The demonstrators are really fucking angry, and anybody who can’t understand why is willfully ignorant. Most of them are students or recent graduates whose education left them with a crushing debt that they’re unable to even think about paying off because there are no decent jobs.
In Zuccotti Park, now surrounded by police and media, the Spirit of the 60s has been reborn in all its ragged, funky glory.
I’d have been really insulted if Beaver Street hadn’t been checked out of the Occupy Wall Street Free Library.
The countdown clock you see here, marking the time until Beaver Street is published in the US, signifies another change in this website and in this blog in particular. As regular readers are aware, I've been posting here five days a week—on Beaver Street itself, occasionally on Nowhere Man, and on whatever might be happening in the world that I feel like writing about, like the riots in the UK and, more recently, the Occupy Wall Street protests.
For the next few months, until the US Beaver Street launch, I’ll be posting here more sporadically, adhering to no particular schedule. Naturally, I’ll continue to comment on any significant Beaver developments, as well as the recent publication of the Italian edition of Nowhere Man. But it’s time for me to focus more of my energies on other things, like the new book I’ve been writing.
So I’d like to send out a big Thank You! to everybody’s who’s bought Beaver Street (and Nowhere Man in any language), to all the critics and journalists who’ve written about my books (or are planning to), and especially to the regular readers of this blog—the ones who’ve checked in every day, and gave me a reason to keep doing it.
Keep in touch, and stay tuned for some big changes.
Liberty Park (aka Zuccotti Park), where three weeks ago the Occupy Wall Street demonstrators set up camp, is about a mile from where I live. I've been dropping by there on a regular basis, usually in the late afternoon, to take the temperature, so to speak.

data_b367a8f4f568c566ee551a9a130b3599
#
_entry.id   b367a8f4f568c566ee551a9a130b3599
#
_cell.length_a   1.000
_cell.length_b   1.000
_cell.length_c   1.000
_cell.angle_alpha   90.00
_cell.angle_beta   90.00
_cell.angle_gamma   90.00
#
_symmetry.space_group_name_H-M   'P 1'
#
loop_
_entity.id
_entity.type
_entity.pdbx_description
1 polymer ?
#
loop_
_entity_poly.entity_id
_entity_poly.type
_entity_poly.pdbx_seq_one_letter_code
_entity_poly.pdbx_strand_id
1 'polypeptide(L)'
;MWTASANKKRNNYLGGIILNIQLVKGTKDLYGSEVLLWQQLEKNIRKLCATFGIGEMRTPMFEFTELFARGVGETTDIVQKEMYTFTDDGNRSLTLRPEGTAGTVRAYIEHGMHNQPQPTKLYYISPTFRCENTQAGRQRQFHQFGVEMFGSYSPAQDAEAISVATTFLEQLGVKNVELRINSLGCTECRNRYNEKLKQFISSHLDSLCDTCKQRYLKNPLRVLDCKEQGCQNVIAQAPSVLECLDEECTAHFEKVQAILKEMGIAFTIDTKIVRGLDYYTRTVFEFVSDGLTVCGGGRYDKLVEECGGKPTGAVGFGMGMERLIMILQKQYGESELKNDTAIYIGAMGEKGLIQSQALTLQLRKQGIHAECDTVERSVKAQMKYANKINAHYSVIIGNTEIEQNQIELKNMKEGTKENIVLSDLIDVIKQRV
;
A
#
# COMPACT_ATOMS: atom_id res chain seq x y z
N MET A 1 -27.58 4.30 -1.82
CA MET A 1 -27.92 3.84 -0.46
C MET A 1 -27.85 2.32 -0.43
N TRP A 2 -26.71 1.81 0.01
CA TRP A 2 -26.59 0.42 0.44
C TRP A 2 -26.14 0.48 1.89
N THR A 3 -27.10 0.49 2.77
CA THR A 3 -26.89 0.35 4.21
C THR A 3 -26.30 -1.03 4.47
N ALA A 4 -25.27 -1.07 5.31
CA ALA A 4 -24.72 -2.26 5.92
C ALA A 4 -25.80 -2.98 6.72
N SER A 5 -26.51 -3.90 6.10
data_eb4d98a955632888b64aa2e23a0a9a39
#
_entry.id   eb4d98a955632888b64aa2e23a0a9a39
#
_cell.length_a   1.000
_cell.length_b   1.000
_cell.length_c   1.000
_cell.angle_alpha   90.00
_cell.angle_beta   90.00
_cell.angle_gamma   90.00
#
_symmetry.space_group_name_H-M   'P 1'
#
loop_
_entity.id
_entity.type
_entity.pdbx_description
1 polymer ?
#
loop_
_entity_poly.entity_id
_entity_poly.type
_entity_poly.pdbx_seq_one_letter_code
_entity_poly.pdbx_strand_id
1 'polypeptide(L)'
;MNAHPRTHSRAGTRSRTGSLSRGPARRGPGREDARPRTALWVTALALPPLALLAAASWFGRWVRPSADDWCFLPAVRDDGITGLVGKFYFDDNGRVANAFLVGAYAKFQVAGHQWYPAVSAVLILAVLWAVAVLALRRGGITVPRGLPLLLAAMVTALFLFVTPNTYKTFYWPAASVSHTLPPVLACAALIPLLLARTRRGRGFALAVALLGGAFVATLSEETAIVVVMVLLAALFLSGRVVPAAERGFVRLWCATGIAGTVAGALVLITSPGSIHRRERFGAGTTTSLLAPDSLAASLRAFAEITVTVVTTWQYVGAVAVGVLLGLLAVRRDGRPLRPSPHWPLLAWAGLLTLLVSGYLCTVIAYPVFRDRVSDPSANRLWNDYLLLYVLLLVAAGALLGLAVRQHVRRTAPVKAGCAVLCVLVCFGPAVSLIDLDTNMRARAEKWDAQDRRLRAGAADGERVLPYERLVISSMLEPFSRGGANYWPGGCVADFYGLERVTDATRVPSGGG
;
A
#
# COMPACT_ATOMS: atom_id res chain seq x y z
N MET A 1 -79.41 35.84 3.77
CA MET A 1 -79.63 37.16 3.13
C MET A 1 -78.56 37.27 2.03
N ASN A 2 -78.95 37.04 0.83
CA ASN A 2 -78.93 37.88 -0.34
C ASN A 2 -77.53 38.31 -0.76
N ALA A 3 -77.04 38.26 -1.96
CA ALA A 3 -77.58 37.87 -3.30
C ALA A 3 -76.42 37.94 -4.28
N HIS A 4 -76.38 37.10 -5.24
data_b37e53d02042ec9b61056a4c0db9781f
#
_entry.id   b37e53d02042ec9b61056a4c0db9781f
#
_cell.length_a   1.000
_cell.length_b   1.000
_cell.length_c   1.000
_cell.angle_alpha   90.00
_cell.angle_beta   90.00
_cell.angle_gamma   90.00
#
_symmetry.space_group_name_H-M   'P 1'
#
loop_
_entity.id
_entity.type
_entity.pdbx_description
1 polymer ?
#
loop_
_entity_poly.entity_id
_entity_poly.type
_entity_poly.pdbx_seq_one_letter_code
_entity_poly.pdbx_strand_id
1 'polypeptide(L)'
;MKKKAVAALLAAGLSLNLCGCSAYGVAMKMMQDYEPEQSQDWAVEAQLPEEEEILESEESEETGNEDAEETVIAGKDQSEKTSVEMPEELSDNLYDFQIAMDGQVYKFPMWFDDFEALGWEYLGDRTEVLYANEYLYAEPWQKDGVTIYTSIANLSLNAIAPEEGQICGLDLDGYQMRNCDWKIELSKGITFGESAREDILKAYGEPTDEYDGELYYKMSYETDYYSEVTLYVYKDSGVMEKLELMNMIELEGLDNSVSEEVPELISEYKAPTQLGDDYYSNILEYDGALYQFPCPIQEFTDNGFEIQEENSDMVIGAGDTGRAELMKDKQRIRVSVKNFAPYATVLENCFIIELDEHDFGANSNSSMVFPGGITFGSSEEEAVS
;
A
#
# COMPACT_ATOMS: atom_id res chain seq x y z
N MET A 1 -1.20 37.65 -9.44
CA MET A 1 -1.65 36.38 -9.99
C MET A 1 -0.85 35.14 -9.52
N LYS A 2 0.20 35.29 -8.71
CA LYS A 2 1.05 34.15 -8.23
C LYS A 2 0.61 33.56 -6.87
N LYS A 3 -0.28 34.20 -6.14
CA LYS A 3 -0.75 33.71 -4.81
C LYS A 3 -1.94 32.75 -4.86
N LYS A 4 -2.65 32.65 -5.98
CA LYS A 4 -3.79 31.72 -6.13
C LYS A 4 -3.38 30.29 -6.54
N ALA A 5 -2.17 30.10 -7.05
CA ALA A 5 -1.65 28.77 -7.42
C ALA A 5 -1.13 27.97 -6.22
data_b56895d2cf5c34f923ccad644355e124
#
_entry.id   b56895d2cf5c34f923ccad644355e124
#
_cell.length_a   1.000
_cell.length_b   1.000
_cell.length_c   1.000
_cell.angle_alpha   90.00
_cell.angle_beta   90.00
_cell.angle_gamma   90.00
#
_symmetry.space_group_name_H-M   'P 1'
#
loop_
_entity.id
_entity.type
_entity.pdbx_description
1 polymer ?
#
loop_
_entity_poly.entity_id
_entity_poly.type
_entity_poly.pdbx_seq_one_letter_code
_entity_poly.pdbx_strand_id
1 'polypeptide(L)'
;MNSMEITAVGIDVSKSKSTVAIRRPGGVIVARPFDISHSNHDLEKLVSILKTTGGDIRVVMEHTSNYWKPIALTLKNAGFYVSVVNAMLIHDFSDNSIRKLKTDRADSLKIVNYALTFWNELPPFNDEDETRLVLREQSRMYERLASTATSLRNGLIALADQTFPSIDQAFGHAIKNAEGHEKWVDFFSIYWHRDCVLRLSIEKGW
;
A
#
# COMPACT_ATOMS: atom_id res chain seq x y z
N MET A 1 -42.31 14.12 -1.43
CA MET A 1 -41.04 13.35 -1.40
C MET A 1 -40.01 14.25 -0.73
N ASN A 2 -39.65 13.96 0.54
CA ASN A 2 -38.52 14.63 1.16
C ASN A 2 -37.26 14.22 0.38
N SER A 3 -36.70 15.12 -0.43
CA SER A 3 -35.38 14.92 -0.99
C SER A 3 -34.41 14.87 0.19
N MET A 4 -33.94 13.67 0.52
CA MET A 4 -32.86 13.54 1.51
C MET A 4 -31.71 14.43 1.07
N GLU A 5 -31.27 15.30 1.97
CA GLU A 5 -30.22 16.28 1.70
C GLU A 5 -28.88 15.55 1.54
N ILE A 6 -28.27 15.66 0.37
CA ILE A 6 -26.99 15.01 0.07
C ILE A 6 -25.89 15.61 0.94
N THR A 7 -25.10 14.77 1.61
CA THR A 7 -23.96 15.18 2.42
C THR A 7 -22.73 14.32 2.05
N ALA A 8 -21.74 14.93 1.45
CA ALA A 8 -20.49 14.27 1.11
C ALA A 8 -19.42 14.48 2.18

The temperature is rising.
The energy remains peaceful, cooperative.
The free food provided makes the atmosphere seem almost Woodstockian.
The drum circle continues to provide the heartbeat.
There is an edge.
It occurred to me that it wouldn’t take much of a spark to set off something more confrontational, and possibly ugly, as police encircle the park.
At least one liberal New York Times columnist, Charles Blow, disagrees. He said that the occupation “feels like a spark set down on wet grass: It’s just hard to see how it truly catches fire.” In a front-page article, a protester was quoted as saying that the occupation will end when the temperature drops below 50 degrees.
The Times, which depends on companies like Tiffany’s, and real estate brokers selling $5-million condos, for advertising revenue, is never going to endorse the occupation.
I think that when the occupation continues into the dead of winter, the media will begin to draw analogies with Valley Forge. And, if they’re smart, companies like Marmot and The North Face will donate winter clothing, and local stores, like Paragon, will donate camping gear.
I stopped by again on Sunday and donated a copy of Beaver Street to the free library. The librarian—yes, they have a librarian—graciously accepted my donation. I departed with a free copy of The Occupied Wall Street Journal.
A few blocks to the south, near Beaver Street, the Wall Street Bull is now surrounded by a phalanx of bodyguards. He needs them.
“Enormously entertaining... Beaver Street captures the aroma of pornography, bottles it, and gives it so much class you could put it up there with Dior or Chanel.” –Jamie Maclean, editor, Erotic Review
“Whatever twisted... fantasy you might’ve had, you can bet that Rosen once brought it to life in print.” —Ben Myers, Bizarre
“Shocking… evocative… entertaining… A rich account that adds considerable depth and texture to any understanding of how the pornography industry worked.” —Patrick Glen, H-Net
“Beaver Street is a surreal, perverted mindfuck.” —Kendra Holiday, editor, The Beautiful Kind
“A confessional for-adults-only romantic comedy with a rare, thoughtful twist... riveting.” —David Comfort, Seattle Post-Intelligencer
“Well researched, smartly written, surprisingly funny… a one of a kind tour through a fast-disappearing underbelly of American popular culture.” —Matthew Flamm, Amazon
“An electrifying journey through porn’s golden age.” —The Sleazoid Podcast
“Beaver Street is funny, sad, disgusting and hopeful in equal measures.” —Synergy magazine (Australia)